Secession

In November 1860, Lincoln was elected as the sixteenth president of the United States. Secessionists again threatened to leave the Union. It was no empty threat. On 20 December 1860, the State of South Carolina was the first to declare itself a sovereign nation. The Confederate States of America was born. Other states soon followed, and by February 1861, Florida, Alabama, Mississippi, Georgia, Louisiana and Texas had also seceded.

As part of their Declaration of Causes of Secession, South Carolina cited the fourth article of the US Constitution:

No person held to service or labor in one State under the laws thereof, escaping into another, shall, in consequence of any law or regulation therein, be discharged from such service or labor, but shall be delivered up, on claim of the party to whom such service or labor may be due.

South Carolina saw the Constitution as a contract and blamed the North for violating it, declaring that such a pact was null and void if one party failed to meet their obligations. Once again, slavery was the issue that led to secession. But it was never a matter of the rights of the slaves themselves that created conflict, but the rights of those who owned the slaves.

A total of eleven slave states seceded from the Union. Eight other slave states gave consideration to the move, but for various reasons either could not or did not join the Confederacy. Missouri was one state that voted for secession, but was prevented from acting upon it when Lincoln declared martial law. The United States refused to recognize the Confederate States of America as a sovereign country and declared secession illegal. No European power ever officially recognized the sovereignty of the Confederacy but nonetheless they continued to trade with them. Only the Indian Territory and some Indian tribes aligned themselves with the Confederate States. In February 1861, Jefferson Davis was elected president of the Confederate States of America and would remain in the position throughout the war.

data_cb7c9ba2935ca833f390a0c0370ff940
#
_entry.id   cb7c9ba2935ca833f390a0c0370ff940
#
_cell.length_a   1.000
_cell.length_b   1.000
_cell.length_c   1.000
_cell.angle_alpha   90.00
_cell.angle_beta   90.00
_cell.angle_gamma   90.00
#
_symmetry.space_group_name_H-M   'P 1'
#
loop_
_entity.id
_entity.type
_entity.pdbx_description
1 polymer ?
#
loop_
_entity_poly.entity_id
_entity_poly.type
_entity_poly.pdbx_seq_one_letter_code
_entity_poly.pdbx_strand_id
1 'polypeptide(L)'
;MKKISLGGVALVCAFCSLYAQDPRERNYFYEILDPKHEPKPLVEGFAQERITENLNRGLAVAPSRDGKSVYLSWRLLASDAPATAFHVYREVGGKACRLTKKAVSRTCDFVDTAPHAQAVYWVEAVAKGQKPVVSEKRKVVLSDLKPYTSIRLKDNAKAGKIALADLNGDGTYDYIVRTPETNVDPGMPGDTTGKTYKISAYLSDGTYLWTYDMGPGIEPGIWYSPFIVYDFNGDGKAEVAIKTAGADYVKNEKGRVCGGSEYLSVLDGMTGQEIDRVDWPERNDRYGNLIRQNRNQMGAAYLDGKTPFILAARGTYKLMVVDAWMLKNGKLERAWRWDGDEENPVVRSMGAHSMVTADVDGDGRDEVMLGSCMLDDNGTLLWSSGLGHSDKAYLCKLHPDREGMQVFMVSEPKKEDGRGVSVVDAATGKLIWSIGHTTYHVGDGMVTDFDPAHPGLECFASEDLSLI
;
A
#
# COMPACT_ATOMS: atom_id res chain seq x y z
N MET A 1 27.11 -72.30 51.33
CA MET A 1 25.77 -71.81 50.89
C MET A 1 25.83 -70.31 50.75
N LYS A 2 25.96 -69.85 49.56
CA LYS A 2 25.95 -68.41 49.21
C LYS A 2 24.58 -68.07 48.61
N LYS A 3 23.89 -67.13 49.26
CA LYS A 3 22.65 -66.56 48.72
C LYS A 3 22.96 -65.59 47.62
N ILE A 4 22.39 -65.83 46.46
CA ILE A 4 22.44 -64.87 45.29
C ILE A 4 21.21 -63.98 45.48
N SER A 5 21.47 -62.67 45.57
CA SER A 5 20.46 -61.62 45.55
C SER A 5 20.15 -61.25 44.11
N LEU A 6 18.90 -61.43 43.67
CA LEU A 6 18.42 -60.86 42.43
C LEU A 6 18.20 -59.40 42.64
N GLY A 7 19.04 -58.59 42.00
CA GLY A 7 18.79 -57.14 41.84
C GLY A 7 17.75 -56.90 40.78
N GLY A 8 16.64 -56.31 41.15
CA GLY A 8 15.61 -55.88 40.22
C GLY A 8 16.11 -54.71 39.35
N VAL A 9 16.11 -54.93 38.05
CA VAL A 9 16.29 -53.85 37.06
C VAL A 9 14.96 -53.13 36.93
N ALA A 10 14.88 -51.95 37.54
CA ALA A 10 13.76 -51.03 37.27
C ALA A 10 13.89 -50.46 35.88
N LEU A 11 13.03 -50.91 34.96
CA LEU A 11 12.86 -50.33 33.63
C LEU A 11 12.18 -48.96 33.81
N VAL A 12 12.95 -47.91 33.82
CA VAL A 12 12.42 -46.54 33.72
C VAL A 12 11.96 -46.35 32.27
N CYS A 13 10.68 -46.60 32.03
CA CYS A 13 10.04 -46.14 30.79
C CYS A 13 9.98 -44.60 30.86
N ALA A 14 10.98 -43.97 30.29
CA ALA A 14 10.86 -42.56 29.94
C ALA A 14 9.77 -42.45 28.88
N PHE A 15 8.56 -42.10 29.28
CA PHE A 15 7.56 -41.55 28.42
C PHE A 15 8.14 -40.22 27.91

When Southern states began to secede, Union troops began to take possession of what defences they could. The troops, under the command of Major Robert Anderson, occupied Fort Moultrie in the harbour at Charleston, South Carolina. When South Carolina voted to secede, Anderson moved to nearby Fort Sumter, which was surrounded by water and commanded the entrance to Charleston Harbor, making it easier to defend. On 10 April 1861, Confederate forces under the command of Brigadier General Pierre Gustave Toutant Beauregard demanded that Anderson surrender. When no reply came, Beauregard began bombarding the fort. Three days later, on 13 April 1861, Major Anderson finally surrendered. The first engagement of the American Civil War was over, with no casualties resulting from the bombardment.

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